April, Pilot Knob becomes a sea of tartans as it hosts the Arcadia
Valley Celtic Festival
Friday night, before the two-day Arcadia Valley Celtic Festival begins,
the “Calling of the Clans” is held on the grounds. This
moving ceremony is open to the public. Are you a member of a clan?
Wear your tartan and join in.
It’s dusk and
the strains of a lone bagpipe cross the valley as clans gather under a
small grove of trees. An opening torchlight ceremony known as the “Calling
of the Clans” is about to begin. Participants, clad in their own
tartan (family plaid), carry a torch and proclaim the arrival of their
Each April, the quiet
burg of Pilot Knob plays host to thousands of visitors who celebrate their
roots at the Arcadia Valley Celtic Festival.
“To think this
all began because I play the pipes and couldn’t find a piping teacher
in this area,” says Dr. Bill Christmas. “I said ‘We
need to give people a reason to come down and do something for the weekend,
not just drive down for a day to play the pipes and drums.’”
Apps, 4, of Essex, England checks out how he looks in his tartan
as his “mum” holds the mirror.
as he’s known to most folks in the Arcadia Valley (Pilot Knob, Arcadia
and Ironton) is an emergency room physician from New Zealand whose career
path led him to Missouri.
“I’m a great believer in the adage, If you build it, they
will come,” Doc says, referring to the five-year-old festival.
According to Cody
Wiles, another festival committee member, the Celtic festival, held at
the Fort Davidson State Historic Site grows by leaps and bounds every
of Natural Resources says 5,000 attended last year,” says Cody.
“The festival is a wonderful opportunity for people who want to
look at their heritage. Someone might say ‘I think I’m Scottish
or Irish’ and I guarantee someone at one of the clan tents will
be able to help them find out whether they’re part of a clan or
This two-day festival,
held rain or shine the second weekend of April, also allows visitors to
experience the music, traditional athletic games and heritage of the Celtic
nations, which include Scotland, Ireland, Wales, Cornwall, Galicia, Brittany
and the Isle of Man.
dancer with the talented Dance Caledonia group of St. Louis displays
the “Irish Washerwoman” jig.
a huge Scottish and Irish community around here but they just don’t
know or they’ve simply forgotten it,” says Doc.
According to Cody,
individual and corporate donations make the event possible. The festival
is free for all who attend.
Held on 13 acres among
the hills in Iron County, this event offers a wide array of activities
to keep everyone occupied, educated and entertained.
Among the choices
are Scottish, Irish and English dancing performances held each day. Traditional
Scottish and Irish musicians and singers perform with everything from
harps to pipes. Bards roam the grounds and tell tales to all who will
listen. Some visitors sit for hours and watch with fascination as border
collies herd sheep at the command of their masters.
For those who desire
more activity, the heavy Scottish athletic competitions allow participants
to fling a sheaf (a burlap bag filled with hay) with a fork, throw an
18 to 20-pound stone or toss a caber (a felled tree) end-over-end.
Storytellers and musicians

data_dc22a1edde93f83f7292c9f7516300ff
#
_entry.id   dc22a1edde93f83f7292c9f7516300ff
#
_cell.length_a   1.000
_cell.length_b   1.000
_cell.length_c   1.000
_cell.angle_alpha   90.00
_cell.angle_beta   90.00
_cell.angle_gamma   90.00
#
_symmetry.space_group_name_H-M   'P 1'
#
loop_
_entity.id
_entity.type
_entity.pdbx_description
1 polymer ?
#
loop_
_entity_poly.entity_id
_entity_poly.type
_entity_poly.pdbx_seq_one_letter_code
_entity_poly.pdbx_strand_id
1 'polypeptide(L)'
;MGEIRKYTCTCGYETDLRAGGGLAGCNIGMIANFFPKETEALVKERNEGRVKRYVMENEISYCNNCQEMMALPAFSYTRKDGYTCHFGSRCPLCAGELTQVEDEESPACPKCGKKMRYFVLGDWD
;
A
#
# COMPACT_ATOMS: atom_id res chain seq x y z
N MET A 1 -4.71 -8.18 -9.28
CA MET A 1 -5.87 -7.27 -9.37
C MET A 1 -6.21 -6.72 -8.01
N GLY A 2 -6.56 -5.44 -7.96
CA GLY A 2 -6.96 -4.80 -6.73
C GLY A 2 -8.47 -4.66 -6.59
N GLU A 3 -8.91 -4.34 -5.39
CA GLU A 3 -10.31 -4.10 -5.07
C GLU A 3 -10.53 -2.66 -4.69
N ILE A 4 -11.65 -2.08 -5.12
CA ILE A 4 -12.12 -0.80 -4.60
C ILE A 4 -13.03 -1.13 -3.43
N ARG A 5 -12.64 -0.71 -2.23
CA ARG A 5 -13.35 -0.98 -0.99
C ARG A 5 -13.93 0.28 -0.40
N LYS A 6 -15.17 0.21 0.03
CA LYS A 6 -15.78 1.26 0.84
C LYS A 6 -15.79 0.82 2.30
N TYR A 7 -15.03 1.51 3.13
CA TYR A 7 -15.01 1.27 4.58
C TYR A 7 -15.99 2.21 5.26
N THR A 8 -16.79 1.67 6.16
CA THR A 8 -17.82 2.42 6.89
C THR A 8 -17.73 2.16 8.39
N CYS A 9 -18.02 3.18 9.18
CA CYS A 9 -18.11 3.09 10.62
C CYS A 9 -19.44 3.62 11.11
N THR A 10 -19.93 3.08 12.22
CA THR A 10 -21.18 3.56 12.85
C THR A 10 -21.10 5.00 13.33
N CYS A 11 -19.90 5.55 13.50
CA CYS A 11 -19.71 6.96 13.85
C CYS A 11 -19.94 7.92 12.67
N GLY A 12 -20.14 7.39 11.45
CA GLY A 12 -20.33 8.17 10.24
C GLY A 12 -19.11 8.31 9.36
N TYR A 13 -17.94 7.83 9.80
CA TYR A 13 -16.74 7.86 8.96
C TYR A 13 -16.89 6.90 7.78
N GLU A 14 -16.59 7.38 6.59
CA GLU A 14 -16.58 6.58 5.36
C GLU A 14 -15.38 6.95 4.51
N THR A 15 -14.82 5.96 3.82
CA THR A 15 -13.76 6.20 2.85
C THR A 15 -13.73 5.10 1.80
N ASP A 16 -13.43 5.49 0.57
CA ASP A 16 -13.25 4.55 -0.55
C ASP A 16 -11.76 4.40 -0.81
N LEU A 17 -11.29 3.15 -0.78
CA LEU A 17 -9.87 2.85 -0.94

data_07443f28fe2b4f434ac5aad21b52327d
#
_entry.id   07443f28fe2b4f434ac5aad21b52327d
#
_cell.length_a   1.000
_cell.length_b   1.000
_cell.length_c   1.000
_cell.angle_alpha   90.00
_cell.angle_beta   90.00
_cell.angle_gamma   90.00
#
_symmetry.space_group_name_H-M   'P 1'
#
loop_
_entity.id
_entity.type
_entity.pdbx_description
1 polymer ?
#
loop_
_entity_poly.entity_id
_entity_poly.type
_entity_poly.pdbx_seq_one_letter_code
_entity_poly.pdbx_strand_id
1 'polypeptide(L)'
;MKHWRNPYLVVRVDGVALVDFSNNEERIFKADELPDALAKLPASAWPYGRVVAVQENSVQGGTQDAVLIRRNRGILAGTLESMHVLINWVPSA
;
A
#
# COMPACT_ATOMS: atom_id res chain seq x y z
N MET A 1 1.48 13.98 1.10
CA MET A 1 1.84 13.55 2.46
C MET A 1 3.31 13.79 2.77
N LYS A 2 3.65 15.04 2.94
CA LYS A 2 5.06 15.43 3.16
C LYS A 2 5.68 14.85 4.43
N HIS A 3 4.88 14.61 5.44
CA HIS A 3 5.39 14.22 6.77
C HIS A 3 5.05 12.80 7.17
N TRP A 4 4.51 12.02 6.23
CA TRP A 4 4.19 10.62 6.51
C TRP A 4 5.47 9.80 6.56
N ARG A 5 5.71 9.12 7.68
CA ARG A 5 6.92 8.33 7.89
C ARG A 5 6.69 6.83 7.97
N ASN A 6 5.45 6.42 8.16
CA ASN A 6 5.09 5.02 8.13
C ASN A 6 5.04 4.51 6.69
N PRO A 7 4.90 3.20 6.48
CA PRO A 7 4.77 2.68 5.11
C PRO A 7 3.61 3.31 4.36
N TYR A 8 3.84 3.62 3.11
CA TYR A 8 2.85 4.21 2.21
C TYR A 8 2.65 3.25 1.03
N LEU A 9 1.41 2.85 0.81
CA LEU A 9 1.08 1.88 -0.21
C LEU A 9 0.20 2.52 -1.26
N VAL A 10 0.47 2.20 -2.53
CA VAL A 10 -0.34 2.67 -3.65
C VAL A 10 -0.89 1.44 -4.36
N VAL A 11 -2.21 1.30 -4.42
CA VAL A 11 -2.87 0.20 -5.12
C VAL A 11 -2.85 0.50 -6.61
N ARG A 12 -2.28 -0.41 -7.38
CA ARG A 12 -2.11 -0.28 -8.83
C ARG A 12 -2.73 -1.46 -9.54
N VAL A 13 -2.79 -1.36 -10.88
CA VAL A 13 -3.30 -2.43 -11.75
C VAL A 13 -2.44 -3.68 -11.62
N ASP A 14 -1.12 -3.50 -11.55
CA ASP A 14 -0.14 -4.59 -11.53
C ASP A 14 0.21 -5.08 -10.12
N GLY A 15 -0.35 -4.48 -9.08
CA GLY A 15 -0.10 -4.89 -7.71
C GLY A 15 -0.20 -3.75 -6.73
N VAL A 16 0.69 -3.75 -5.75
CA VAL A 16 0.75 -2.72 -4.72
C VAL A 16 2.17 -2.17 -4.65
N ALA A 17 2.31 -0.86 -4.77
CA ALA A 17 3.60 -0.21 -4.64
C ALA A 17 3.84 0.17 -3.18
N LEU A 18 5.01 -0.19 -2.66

entertain guests at one of the festival’s highlights, the ceilidh,
(pronounced “kay-lee”) a Scottish banquet. The dinner, with
traditional Scottish fare, is held under a big tent on the grounds.
Cody, owner of the
local Arcadian Cafe, hosts traditional Celtic cooking demonstrations each
day of the festival. Want to learn how to make Scottish haggis? She’ll
teach you. Haggis is a thrifty Scottish dish made from leftover odds and
ends such as oatmeal, onions and organ meats stuffed into a sheep’s
shows how his border collie herds sheep with hand signals, whistles
and by the body language of the shepherd.
Of course, what would
the event be without a piobaireachd, or piping competition, the original
reason for the festival. Competitors must be able to play from a specific
list of Scottish bagpipe tunes. The contest is open to anyone and prizes
range from $200 to $1,000, not a bad return on a $25 entry fee.
For the people who
perform at the festival, it’s the desire to preserve their heritage
which keeps them coming back. For bard and historian Jeff Campbell, the
Arcadia Valley Celtic Festival is great fun.
“I love tellin’
tales,” Jeff says in his lively Scottish brogue. “Other than
native Americans, there isn’t another ethnic group which travels
to celebrate their heritage.”
Wayne and Pam Davis
of St. Louis call the festival a family affair.
“I man the clan
Davidson tent while Wayne and our eldest, Maggie, perform and teach combat
sword fighting,” says Pam.
with experience can sign up to participate in the heavy athletics
competition held during the festival.
Wayne also plays the
pipes. Last year, he was asked to play at the opening ceremony as well
as the “Kirkin’ of the Tartan,” a Sunday morning ceremony
in which all clans are represented during a blessing prayer.
Even with thousands
attending the festival, Pam says this gathering seems intimate and less
commercial than most they attend. “You have time to talk to folks
and really connect with them. Arcadia feels like a family reunion to us.”
Doc and the festival
committee say “ceud mìle fàilte” (a hundred
thousand welcomes to you) and invite you to the Arcadia Valley Celtic
Festival on April 10 and 11. For more information or tickets to the Saturday
night ceilidh or call Cody Wiles at (573) 546-2432.